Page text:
NED SHERRIN, broadcaster

``I never go out on New Year's Eve. I shall be staying at home cooking for a couple of friends. At midnight I shall have a glass of champagne, and will be going to bed half-an-hour later.''

ANN WIDDECOMBE, Shadow Home Secretary

``I will be spending New Year's Eve this year at Westminster Cathedral where I will be attending mass, a New Year supper and a special midnight service. My only concern is how I'm going to get through the traffic exclusion zones that seem to be in place for miles and miles around every site of Christian worship in London.''

MARTIN McGUINNESS, Ulster Minister for Education

"I will be celebrating the dawn of a new millennium no differently from that of every other New Year's Eve - with my family. As always I will cook dinner. Unusually for me, I hope to relax and watch television reports of the celebrations. Just before midnight my wife, Bernie, and I, along with other members of the family, will travel a short 15-minute journey to a place of almost spiritual significance for me - Griann of Aileach, a round stone fort on a hillside in County Donegal is where I hope to welcome the New Year, century, and millennium."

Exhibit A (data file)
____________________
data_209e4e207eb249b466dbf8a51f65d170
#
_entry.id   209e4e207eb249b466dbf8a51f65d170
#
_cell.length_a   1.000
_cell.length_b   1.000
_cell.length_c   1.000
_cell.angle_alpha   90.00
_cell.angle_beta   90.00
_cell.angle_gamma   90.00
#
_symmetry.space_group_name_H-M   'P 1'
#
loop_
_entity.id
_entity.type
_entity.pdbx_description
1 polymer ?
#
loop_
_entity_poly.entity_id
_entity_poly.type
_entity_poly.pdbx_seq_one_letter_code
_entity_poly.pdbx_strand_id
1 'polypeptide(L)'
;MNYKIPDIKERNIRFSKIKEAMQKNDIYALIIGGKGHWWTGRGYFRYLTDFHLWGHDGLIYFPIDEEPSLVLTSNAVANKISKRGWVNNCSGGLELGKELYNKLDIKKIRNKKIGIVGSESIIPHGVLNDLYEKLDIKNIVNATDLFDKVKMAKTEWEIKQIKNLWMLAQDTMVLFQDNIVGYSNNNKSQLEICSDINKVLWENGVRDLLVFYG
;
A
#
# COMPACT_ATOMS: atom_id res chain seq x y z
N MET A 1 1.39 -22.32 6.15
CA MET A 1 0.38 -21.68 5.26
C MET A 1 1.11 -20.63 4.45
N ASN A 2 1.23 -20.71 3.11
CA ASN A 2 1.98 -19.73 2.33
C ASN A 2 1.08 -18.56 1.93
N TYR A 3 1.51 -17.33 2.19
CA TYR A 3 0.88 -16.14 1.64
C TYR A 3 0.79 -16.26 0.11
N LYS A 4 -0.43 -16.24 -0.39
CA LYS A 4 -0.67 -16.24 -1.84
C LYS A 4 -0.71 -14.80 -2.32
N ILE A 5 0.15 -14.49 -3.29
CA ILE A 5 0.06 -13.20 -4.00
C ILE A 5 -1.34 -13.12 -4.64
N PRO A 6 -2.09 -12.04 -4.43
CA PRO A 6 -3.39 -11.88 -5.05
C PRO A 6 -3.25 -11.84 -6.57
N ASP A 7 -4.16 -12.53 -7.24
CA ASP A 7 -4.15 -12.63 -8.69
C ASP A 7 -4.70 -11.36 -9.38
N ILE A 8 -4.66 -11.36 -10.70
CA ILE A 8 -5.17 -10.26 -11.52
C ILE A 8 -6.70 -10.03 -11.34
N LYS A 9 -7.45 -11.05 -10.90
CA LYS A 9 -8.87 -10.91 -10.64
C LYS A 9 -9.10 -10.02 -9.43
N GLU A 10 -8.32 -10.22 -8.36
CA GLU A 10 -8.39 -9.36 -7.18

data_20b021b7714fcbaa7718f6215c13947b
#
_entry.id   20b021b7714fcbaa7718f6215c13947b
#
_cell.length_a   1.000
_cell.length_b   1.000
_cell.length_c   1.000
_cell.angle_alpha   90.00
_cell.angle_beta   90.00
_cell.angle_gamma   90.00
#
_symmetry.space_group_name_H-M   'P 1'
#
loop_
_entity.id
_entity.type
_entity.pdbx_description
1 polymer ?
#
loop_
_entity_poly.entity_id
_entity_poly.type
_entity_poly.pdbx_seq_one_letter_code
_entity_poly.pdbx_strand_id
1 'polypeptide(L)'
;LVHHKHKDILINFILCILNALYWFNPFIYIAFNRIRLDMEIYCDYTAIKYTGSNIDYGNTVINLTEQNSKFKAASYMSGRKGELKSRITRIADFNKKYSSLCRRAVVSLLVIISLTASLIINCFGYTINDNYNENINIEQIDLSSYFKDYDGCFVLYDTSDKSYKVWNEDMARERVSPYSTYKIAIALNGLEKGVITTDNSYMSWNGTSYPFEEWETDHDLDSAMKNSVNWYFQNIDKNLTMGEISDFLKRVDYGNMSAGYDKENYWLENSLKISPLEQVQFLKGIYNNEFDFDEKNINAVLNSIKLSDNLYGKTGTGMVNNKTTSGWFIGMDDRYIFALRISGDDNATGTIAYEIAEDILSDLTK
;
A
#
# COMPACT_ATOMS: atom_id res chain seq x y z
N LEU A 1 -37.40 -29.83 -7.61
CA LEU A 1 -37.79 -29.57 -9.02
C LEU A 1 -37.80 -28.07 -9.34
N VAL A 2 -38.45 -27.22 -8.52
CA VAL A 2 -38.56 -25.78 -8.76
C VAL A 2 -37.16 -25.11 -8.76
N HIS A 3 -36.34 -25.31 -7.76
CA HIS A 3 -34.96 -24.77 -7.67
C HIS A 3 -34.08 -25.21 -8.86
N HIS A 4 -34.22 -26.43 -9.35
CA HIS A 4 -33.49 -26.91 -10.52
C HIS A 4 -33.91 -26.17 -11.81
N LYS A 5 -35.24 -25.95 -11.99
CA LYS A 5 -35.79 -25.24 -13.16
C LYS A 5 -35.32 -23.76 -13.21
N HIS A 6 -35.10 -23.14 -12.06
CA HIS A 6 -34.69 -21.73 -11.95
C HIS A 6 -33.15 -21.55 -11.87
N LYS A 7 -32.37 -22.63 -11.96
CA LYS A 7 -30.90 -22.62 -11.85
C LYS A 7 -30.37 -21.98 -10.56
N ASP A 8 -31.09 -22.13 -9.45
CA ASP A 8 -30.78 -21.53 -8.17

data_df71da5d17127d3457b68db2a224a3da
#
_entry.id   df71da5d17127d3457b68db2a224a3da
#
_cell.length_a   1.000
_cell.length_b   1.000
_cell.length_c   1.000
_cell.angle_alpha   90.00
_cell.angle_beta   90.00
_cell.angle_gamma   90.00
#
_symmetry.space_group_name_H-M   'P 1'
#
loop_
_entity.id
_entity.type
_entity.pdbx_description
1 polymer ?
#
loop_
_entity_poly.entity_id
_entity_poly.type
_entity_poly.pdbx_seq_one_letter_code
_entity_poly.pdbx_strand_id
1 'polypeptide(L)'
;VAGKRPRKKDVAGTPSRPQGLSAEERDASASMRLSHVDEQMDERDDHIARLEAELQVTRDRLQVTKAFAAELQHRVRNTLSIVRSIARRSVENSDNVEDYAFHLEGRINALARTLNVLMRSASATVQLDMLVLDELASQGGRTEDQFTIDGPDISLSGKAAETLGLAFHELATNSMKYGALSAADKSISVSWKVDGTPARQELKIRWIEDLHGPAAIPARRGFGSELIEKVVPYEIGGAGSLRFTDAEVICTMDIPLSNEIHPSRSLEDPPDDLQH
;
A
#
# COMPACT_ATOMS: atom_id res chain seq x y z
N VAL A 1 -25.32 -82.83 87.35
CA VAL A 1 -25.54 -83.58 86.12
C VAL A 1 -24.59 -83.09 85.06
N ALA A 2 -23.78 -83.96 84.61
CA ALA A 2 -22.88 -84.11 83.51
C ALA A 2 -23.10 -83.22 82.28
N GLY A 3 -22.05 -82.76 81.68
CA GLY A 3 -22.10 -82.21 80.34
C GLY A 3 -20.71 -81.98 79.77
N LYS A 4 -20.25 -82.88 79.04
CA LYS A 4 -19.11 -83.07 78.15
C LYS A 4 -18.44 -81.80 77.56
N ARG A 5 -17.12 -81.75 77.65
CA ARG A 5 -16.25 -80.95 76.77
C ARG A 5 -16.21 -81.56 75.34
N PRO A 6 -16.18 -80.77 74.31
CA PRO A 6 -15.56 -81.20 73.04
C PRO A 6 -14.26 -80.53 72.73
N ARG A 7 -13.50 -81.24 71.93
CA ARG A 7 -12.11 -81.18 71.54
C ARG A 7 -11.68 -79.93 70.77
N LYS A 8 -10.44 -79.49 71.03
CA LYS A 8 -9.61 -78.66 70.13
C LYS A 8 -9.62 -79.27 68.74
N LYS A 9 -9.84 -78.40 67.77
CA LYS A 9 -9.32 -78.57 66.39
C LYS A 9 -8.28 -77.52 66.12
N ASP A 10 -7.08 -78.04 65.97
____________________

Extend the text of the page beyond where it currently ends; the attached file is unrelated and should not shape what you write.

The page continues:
"My plans are a bit vague at the moment. I'll either have a quiet evening at home with the family, or we'll all go marching down to Ditchling village green for fireworks, drinks and snacks at midnight. If it rains we'll probably go to the village hall. I'll be with my daughter and her husband, my brother, and a niece from South Africa."

AUBERON WAUGH, editor, `Literary Review'

``I'll be at home in Somerset behind great locked gates with a few family and friends. I'm not going by car anywhere because of the police. Anybody who travels a yard is asking for trouble, I think, on that night.''

GLEN BAXTER, cartoonist

"I'm having a party with my family at home. I live about 15 minutes away from the Thames, so we'll walk down there for midnight to see the river of fire for 20 seconds. I'll take a knapsack full of biscuits for everyone, and no doubt I'll come home in tears because it'll be such an anticlimax. I'm looking forward to an anticlimax!"


"I live right in the middle of central London, just a few yards away from the Thames and the river of fire. Therefore I'll be bolting my door and locking myself in my cellar. Like everyone else I suppose I'll then watch television and go to bed."

BORIS JOHNSON, editor of `The Spectator'

``I shall be spending it in the bosom of my family in Highbury, London. We're closing off the road and having a street party. It's going to be great. I'm certainly not going anywhere near the Dome, I've read about what's in it and drawn my conclusions - it's bollocks.''